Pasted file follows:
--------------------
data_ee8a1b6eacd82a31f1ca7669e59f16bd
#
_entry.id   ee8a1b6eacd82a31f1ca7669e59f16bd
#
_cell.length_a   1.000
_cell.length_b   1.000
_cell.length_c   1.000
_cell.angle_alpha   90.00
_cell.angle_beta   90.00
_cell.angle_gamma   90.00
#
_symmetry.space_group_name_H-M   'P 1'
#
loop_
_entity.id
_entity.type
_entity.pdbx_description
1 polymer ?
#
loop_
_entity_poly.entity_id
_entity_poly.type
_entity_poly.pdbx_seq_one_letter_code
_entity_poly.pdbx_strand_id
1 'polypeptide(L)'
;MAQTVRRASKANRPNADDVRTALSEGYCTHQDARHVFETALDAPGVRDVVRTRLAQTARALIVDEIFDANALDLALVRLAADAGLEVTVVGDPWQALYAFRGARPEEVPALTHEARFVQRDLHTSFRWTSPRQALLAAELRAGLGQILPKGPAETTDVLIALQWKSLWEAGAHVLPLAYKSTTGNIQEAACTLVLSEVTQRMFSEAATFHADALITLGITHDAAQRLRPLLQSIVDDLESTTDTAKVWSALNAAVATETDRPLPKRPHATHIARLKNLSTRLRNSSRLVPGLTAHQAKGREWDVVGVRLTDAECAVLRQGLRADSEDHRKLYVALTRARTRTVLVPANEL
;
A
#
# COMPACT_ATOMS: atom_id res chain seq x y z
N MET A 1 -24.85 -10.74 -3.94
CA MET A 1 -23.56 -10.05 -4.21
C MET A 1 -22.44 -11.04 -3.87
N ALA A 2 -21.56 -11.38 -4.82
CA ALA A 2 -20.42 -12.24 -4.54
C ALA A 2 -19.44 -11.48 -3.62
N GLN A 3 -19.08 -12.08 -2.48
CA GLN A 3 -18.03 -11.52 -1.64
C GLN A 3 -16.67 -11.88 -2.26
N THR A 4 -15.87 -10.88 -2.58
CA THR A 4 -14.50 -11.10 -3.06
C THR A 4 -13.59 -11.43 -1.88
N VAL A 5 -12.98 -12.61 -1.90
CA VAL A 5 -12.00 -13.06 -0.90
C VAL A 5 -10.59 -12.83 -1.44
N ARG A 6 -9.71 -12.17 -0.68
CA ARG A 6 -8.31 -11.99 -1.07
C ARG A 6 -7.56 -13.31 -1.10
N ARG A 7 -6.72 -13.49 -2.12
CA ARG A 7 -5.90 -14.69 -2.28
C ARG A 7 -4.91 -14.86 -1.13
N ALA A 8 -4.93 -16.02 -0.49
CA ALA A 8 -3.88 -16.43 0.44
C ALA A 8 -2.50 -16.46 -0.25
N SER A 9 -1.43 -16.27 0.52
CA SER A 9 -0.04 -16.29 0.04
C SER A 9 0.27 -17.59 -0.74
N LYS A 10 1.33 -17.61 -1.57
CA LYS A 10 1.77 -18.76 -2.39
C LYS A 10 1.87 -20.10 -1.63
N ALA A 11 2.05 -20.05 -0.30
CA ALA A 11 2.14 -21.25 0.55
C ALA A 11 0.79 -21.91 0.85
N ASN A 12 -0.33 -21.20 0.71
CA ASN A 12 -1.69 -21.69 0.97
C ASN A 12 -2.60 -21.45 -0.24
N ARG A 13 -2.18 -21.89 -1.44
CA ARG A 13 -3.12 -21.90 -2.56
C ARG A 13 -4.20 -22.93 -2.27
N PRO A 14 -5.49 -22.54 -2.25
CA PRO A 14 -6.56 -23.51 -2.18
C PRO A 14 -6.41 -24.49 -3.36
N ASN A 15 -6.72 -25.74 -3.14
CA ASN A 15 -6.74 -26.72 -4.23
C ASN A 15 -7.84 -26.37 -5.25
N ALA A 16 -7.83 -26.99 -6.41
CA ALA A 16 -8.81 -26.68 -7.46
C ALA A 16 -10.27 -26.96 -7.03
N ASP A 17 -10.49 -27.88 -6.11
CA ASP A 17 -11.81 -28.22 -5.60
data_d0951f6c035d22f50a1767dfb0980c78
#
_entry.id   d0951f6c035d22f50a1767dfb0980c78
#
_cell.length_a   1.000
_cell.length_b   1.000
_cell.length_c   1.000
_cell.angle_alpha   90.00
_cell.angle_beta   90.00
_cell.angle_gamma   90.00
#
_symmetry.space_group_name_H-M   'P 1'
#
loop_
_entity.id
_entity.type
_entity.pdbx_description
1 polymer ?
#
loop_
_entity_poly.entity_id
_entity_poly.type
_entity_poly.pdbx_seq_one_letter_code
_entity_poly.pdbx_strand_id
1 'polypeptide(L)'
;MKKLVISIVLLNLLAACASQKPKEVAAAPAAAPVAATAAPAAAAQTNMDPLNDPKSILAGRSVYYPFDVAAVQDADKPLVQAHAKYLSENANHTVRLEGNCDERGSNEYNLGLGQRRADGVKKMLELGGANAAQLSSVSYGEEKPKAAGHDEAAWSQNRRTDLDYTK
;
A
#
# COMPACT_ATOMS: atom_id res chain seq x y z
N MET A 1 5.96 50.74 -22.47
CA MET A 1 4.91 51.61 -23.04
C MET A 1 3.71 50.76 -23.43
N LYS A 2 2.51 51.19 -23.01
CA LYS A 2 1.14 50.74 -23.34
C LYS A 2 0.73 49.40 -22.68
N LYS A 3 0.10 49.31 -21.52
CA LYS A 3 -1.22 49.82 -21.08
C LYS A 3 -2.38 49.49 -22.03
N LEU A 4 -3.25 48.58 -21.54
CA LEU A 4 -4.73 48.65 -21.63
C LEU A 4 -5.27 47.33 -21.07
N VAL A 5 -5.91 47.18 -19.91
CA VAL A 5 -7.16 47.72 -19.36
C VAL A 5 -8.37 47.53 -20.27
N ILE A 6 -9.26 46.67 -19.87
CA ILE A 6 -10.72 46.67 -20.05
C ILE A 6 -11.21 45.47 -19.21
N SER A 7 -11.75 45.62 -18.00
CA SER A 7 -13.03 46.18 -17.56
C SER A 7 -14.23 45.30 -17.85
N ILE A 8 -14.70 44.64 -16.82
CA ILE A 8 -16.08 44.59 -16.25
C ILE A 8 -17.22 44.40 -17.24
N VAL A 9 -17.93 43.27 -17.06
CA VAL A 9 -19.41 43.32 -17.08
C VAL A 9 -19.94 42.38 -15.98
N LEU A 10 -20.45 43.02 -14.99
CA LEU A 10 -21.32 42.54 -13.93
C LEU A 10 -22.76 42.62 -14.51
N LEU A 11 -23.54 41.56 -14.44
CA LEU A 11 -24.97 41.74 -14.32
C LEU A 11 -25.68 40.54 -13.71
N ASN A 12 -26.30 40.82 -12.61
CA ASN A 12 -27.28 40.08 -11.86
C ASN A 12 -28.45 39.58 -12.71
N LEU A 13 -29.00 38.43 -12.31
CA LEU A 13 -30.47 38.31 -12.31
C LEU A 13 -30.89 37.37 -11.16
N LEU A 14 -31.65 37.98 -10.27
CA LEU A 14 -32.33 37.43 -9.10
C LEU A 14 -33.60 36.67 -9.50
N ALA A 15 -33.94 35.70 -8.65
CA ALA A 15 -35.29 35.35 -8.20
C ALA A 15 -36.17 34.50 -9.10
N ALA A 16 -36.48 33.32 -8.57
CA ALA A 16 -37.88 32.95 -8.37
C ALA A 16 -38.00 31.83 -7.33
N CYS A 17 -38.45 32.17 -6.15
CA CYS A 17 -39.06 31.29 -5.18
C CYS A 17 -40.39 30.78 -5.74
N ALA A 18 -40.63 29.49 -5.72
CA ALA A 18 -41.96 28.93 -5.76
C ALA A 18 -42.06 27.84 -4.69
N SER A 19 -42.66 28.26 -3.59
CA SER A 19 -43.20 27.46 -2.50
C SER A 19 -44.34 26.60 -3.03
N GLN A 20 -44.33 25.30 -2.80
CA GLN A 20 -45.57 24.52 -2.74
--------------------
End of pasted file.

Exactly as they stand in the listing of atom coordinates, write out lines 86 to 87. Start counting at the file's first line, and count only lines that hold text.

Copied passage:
_cell.length_b   1.000
_cell.length_c   1.000